April 2004 -- Question: I have read and heard over the past several years that people who run long distances over long periods of time might be actually training to make themselves slower. I have trouble believing this. Why would strengthening one set of muscles (those used in jogging a long distance) cause problems in another set of muscles? Why wouldn't the effect of jogging be neutral with respect to sprint speed, or even positive since there must be some sort of overlap among the muscles used? What is the explanation for this?Answer:
This controversy and the confusion surrounding it have existed for years. I think we need to begin by defining terms to be sure we start on the same page. The muscles used in both jogging and sprinting are actually the same; they are just used differently. We do, however, have different muscle fibers that exist in various muscle groups and the numbers of each fiber type differ among people as well.
There are tonic muscle fibers that use oxygen and there are phasic fibers that are anaerobic and do not use oxygen. It is also important to note that there are other types of fibers between these two extremes. Both fiber types are found in basically all skeletal muscles, just in different proportions. The muscles of the body that react very rapidly are composed mainly of the phasic fibers, or fast-twitch, with only a small number of slow-twitch or tonic fibers. Conversely, the muscles that respond slowly, and usually with a prolonged contraction, are made up mainly of the tonic fibers. The large calf muscle (gastrocnemius) has a predominance of phasic fibers for jumping and pushing off, whereas the smaller calf muscle (soleus) has a higher number of tonic fibers and is used more for prolonged lower leg activity.
The tonic fibers are usually smaller with a more extensive blood capillarization, thus enabling them to use oxygen. They are used abundantly in slower and more continuous types of exercise. These slow-twitch fibers provide endurance over many minutes up to hours of exercise. The phasic fibers are much larger for greater strength of contraction and a less extensive blood supply. Since these fibers do not require oxygen for contraction, they are used more effectively in short explosive movements such as those used in interval training. These fast-twitch fibers can deliver extreme amounts of power for a few seconds to a minute or so. So, if you run long distances at a steady rate all the time, such as a five-mile jog at a continuously steady pace, you are recruiting the tonic fibers and you will actually train your body to call upon them on demand.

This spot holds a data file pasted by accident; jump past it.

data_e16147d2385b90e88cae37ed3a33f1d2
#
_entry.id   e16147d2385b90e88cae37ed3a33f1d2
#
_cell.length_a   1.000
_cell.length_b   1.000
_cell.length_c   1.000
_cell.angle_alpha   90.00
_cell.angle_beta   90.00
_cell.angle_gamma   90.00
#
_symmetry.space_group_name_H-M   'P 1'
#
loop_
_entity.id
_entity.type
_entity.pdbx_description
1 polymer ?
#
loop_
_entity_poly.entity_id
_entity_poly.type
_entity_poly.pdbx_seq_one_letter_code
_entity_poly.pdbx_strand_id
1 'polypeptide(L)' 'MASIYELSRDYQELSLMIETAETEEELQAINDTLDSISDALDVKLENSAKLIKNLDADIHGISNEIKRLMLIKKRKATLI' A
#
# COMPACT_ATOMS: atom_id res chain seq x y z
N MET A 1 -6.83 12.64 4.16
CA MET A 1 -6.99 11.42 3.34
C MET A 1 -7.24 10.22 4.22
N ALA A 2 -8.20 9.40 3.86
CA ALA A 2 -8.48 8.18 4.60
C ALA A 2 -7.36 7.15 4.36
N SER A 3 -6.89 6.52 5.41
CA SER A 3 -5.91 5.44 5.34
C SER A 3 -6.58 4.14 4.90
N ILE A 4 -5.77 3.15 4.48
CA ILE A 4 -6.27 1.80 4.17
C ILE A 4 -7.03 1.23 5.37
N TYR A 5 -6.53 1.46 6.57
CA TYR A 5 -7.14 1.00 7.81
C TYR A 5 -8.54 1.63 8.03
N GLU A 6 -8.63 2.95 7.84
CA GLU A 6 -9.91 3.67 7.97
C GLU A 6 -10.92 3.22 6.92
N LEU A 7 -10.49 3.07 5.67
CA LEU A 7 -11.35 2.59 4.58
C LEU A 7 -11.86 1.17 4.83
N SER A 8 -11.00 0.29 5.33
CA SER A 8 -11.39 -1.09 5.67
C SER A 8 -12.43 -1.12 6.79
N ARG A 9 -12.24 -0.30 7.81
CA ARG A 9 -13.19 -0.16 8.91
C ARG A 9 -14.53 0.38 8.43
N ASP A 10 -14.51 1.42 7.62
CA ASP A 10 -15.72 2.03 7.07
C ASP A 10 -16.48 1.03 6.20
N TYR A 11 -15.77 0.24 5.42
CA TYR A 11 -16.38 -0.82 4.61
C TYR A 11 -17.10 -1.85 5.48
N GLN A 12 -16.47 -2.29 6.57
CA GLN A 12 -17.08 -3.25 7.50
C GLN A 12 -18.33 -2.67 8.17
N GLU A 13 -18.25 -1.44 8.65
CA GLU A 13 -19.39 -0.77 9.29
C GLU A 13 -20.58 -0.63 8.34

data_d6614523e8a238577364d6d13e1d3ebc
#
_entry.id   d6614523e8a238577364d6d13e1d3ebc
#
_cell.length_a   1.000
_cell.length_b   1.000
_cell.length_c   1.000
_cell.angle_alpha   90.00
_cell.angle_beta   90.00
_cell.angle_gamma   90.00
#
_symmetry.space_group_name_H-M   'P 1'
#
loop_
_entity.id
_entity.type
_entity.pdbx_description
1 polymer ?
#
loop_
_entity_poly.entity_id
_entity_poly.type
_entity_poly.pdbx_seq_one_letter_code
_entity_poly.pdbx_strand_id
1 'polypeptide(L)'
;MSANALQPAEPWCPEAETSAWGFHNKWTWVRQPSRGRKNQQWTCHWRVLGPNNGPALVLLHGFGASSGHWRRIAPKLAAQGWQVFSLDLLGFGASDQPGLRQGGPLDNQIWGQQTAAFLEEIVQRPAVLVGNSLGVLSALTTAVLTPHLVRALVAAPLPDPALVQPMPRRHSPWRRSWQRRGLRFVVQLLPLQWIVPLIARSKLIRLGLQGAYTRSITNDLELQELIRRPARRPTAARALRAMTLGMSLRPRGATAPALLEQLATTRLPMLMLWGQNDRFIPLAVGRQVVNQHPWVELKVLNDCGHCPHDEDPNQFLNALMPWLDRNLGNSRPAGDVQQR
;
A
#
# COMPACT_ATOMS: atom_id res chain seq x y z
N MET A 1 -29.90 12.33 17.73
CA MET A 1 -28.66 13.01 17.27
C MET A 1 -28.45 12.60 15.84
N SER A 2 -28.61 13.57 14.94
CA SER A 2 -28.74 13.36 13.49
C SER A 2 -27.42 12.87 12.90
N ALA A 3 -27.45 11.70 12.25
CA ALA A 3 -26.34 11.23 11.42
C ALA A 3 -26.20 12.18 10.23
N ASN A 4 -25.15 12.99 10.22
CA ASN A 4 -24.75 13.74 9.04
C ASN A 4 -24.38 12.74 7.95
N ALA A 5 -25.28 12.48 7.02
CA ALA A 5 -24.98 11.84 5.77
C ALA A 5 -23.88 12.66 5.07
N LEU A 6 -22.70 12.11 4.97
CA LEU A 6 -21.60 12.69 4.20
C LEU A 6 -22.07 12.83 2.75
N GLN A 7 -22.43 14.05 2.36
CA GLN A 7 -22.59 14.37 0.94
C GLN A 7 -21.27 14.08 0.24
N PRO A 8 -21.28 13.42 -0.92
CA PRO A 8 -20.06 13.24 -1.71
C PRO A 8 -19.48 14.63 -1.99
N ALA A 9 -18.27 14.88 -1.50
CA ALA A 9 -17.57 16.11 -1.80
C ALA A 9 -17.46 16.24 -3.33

On the other hand, if you run in intervals, when you are using short bursts of power in windsprints, followed by intermittent recovery, you are employing the phasic fibers more effectively. Again, it is theorized that you can train your body to call upon the fibers you employ the most.
There has been a plethora of research examining this phenomenon. Studies have indicated that we may have a fixed number of the various fiber types but, through training the right way, we can enhance the firing of certain ones. It is important to note that you cannot change the relative proportions of fast-twitch and slow-twitch fibers, regardless of how hard you try. We all have a fixed number of the different fiber types, but we also have different proportions. Marathoners, for example, have been observed to have a ratio of 82 percent slow-twitch fibers to 18 percent fast-twitch fibers, while sprinters have been seen to have 63 percent fast-twitch and 37 percent slow-twitch fibers.
The key point of training is to understand that improved fitness and specificity of training to the particular activity enhance muscle development and contraction, as well as blood flow. You want to train in such a way that you enhance what you already have and facilitate the movements required by your activity's demands. You would not want to train in a counterproductive way that goes against the requirements of your sport.